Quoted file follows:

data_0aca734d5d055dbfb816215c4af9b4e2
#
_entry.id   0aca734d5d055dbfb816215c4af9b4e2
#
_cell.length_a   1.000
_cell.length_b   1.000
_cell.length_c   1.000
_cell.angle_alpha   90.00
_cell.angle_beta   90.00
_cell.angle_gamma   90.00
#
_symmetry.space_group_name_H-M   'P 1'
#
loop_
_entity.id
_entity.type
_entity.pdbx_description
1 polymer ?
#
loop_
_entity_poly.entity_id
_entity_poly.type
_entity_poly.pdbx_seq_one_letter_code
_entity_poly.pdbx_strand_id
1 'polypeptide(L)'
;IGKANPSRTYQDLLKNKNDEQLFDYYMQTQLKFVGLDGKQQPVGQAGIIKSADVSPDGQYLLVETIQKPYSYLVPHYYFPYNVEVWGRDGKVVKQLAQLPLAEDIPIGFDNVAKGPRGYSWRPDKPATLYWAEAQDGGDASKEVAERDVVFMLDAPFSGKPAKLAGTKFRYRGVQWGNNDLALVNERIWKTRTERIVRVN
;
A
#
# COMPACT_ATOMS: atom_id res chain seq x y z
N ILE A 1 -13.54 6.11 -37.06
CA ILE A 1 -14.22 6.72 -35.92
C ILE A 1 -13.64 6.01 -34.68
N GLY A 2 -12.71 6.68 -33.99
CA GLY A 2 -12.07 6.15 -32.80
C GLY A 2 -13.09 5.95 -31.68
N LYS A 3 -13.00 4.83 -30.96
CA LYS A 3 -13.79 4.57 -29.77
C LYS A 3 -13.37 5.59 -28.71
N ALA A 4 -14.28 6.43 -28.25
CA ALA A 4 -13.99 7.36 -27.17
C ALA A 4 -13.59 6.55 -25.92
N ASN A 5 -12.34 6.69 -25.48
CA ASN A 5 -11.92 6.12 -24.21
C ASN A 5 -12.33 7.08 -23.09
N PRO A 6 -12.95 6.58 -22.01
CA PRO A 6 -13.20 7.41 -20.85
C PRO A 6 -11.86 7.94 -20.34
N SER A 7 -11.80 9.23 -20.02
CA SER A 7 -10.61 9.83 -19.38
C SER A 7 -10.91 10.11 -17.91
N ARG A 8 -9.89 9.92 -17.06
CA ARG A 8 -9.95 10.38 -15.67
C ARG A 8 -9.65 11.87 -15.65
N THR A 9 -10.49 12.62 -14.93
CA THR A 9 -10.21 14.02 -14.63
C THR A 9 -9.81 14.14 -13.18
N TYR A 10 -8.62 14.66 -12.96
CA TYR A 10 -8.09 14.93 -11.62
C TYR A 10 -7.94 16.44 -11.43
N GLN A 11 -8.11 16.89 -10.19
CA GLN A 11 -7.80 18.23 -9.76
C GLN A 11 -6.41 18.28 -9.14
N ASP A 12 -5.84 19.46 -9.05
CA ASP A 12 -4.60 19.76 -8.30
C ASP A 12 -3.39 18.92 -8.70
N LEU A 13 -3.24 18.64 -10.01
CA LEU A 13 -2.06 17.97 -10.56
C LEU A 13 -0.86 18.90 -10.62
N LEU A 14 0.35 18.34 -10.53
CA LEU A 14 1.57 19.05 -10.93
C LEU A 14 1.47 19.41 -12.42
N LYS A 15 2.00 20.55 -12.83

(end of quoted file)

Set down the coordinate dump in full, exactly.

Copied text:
data_0aca734d5d055dbfb816215c4af9b4e2
#
_entry.id   0aca734d5d055dbfb816215c4af9b4e2
#
_cell.length_a   1.000
_cell.length_b   1.000
_cell.length_c   1.000
_cell.angle_alpha   90.00
_cell.angle_beta   90.00
_cell.angle_gamma   90.00
#
_symmetry.space_group_name_H-M   'P 1'
#
loop_
_entity.id
_entity.type
_entity.pdbx_description
1 polymer ?
#
loop_
_entity_poly.entity_id
_entity_poly.type
_entity_poly.pdbx_seq_one_letter_code
_entity_poly.pdbx_strand_id
1 'polypeptide(L)'
;IGKANPSRTYQDLLKNKNDEQLFDYYMQTQLKFVGLDGKQQPVGQAGIIKSADVSPDGQYLLVETIQKPYSYLVPHYYFPYNVEVWGRDGKVVKQLAQLPLAEDIPIGFDNVAKGPRGYSWRPDKPATLYWAEAQDGGDASKEVAERDVVFMLDAPFSGKPAKLAGTKFRYRGVQWGNNDLALVNERIWKTRTERIVRVN
;
A
#
# COMPACT_ATOMS: atom_id res chain seq x y z
N ILE A 1 -13.54 6.11 -37.06
CA ILE A 1 -14.22 6.72 -35.92
C ILE A 1 -13.64 6.01 -34.68
N GLY A 2 -12.71 6.68 -33.99
CA GLY A 2 -12.07 6.15 -32.80
C GLY A 2 -13.09 5.95 -31.68
N LYS A 3 -13.00 4.83 -30.96
CA LYS A 3 -13.79 4.57 -29.77
C LYS A 3 -13.37 5.59 -28.71
N ALA A 4 -14.28 6.43 -28.25
CA ALA A 4 -13.99 7.36 -27.17
C ALA A 4 -13.59 6.55 -25.92
N ASN A 5 -12.34 6.69 -25.48
CA ASN A 5 -11.92 6.12 -24.21
C ASN A 5 -12.33 7.08 -23.09
N PRO A 6 -12.95 6.58 -22.01
CA PRO A 6 -13.20 7.41 -20.85
C PRO A 6 -11.86 7.94 -20.34
N SER A 7 -11.80 9.23 -20.02
CA SER A 7 -10.61 9.83 -19.38
C SER A 7 -10.91 10.11 -17.91
N ARG A 8 -9.89 9.92 -17.06
CA ARG A 8 -9.95 10.38 -15.67
C ARG A 8 -9.65 11.87 -15.65
N THR A 9 -10.49 12.62 -14.93
CA THR A 9 -10.21 14.02 -14.63
C THR A 9 -9.81 14.14 -13.18
N TYR A 10 -8.62 14.66 -12.96
CA TYR A 10 -8.09 14.93 -11.62
C TYR A 10 -7.94 16.44 -11.43
N GLN A 11 -8.11 16.89 -10.19
CA GLN A 11 -7.80 18.23 -9.76
C GLN A 11 -6.41 18.28 -9.14
N ASP A 12 -5.84 19.46 -9.05
CA ASP A 12 -4.60 19.76 -8.30
C ASP A 12 -3.39 18.92 -8.70
N LEU A 13 -3.24 18.64 -10.01
CA LEU A 13 -2.06 17.97 -10.56
C LEU A 13 -0.86 18.90 -10.62
N LEU A 14 0.35 18.34 -10.53
CA LEU A 14 1.57 19.05 -10.93
C LEU A 14 1.47 19.41 -12.42
N LYS A 15 2.00 20.55 -12.83